This faith worked in the heart of Moses, so that he refused to be known as the son of Pharoah’s daughter, and to have great inheritance in Egypt, thinking it better to have affliction and sorrow with the people of God, than to live pleasantly in sin for a time with evil people (Hebrews 11:25/Exodus 2). By faith he cared not for the threatening of King Pharaoh: for his trust was so in God, that he did
not live for happiness in this world, but looked for the reward to come in heaven, setting his heart on the invisible God, as if he had seen him ever present before his eyes (Hebrews 11:27).
By faith, the children of Israel passed through the Red Sea (Hebrews 11:29/Exodus 14). By faith, the walls of Jericho fell down without stroke (Hebrews 11:30/Joshua 6:20), and many other wonderful miracles have been done. In all good people who have lived before us, faith has brought forth their good works, and obtained the promises of God. Faith has stopped the lions’ mouths (Hebrews 11:33/Daniel 6:16-23). Faith has quenched the force of fire (Hebrews 11:34/Daniel 3:13-28). Faith has escaped the edge of the sword. Faith has given strength to the weak, victory in battle, overthrown the armies of infidels, raised the dead to life. Faith has made good people endure adversity well, as some have been mocked and whipped, bound, and cast in prison; some have lost all their goods and lived in great poverty; some have wandered in mountains, hills, and wilderness; some have been racked, some slain, some stoned, some sawn, some cut in pieces, some beheaded,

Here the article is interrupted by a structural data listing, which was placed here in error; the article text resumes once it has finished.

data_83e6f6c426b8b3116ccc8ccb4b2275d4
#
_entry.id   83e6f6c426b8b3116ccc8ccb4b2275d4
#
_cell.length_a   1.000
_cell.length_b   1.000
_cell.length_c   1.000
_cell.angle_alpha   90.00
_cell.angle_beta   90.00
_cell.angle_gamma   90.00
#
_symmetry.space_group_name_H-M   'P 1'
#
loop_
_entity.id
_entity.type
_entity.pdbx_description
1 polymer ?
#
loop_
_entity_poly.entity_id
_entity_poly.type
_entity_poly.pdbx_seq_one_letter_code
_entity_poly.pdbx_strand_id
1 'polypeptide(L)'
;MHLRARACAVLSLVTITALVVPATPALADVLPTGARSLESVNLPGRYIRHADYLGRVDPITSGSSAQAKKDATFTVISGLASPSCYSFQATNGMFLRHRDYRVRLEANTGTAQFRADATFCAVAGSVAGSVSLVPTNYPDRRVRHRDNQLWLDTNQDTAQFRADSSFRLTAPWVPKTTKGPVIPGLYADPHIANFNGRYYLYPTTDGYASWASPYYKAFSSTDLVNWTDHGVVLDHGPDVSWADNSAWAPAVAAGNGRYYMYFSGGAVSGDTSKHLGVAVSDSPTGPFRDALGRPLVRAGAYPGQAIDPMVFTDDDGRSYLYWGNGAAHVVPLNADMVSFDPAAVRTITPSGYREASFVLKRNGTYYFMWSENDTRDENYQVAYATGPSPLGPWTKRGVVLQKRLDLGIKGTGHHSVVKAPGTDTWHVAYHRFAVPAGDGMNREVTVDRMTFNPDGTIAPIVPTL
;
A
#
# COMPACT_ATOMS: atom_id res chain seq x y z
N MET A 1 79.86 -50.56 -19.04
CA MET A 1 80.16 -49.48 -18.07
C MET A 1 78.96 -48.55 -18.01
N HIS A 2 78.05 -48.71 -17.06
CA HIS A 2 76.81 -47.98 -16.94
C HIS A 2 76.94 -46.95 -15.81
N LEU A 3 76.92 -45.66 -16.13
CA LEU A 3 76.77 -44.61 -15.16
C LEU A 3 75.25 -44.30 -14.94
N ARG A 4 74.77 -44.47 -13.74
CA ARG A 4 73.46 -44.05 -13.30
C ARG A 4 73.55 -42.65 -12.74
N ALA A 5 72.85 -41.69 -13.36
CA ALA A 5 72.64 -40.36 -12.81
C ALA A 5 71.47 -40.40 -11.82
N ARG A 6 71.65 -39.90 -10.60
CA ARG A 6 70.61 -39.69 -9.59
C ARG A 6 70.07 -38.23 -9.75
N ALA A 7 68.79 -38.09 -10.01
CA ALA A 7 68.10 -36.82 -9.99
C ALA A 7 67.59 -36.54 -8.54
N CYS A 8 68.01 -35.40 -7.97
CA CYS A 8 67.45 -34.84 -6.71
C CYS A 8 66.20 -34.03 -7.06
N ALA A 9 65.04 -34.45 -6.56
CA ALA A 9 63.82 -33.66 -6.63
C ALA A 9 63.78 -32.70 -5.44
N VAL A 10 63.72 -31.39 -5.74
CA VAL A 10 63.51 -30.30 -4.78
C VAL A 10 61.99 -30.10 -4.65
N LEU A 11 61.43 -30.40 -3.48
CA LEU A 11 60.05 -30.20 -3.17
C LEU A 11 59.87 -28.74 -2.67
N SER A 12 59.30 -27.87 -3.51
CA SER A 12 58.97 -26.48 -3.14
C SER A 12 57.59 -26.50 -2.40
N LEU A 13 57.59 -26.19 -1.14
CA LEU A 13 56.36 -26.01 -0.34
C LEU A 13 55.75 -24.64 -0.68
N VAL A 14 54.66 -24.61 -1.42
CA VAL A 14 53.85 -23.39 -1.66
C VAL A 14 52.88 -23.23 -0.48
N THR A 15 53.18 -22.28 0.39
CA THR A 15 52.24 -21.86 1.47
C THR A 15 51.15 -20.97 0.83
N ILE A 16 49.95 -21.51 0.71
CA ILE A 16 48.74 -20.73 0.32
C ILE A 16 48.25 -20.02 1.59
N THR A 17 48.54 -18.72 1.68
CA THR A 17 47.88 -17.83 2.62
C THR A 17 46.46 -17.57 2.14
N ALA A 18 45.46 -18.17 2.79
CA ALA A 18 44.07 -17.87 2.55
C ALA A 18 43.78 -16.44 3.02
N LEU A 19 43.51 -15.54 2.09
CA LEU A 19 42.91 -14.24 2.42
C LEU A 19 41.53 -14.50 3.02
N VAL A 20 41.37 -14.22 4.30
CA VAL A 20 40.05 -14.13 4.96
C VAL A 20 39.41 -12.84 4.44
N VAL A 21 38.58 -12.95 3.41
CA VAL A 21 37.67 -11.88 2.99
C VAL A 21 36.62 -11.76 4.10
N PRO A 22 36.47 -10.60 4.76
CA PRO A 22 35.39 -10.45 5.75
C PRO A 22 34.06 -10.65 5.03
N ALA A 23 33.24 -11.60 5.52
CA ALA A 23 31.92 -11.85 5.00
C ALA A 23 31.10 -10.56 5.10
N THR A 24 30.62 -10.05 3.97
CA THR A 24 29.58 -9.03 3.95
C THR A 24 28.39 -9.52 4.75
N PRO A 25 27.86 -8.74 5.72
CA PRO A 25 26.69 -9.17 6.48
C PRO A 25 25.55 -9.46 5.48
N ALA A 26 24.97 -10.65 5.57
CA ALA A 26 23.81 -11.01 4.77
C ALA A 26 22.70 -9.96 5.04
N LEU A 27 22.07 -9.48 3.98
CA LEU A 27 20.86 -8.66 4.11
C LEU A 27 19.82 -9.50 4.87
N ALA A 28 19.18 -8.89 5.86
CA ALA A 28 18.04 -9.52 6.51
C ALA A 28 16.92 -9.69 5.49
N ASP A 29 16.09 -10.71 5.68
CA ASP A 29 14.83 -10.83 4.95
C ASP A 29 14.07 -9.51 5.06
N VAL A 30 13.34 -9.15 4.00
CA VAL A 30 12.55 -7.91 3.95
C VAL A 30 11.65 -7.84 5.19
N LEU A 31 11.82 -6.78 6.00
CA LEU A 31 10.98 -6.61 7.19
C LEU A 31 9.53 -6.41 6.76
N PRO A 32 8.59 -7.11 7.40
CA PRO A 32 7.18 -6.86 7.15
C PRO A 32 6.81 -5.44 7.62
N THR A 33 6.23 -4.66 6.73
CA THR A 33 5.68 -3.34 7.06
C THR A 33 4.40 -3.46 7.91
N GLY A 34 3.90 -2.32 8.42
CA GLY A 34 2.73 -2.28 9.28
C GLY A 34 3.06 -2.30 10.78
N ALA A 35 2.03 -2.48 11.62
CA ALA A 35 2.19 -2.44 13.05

some burnt without mercy, and asked not to be delivered, because they looked to rise again to a better state.
One Christ, One Spirit
All these Fathers, Martyrs, and other holy people whom Saint Paul spoke of had their faith surely fixed on God, when all the world was against them. They did not only know God to be the Lord, maker, and governor of all people in the world, but they also had a special confidence and trust that he was and would be their God, their comforter, aid, helper, maintainer, and defender. This is the
Christian faith which these holy people had, and we also ought to have. And although they were not named Christians, yet was it a Christian faith that they had, for they looked for all benefits of God the Father, through the merits of his Son Jesus Christ, as we now do. The difference between them and us is that they looked forward to when Christ would come, and we are in the time when he has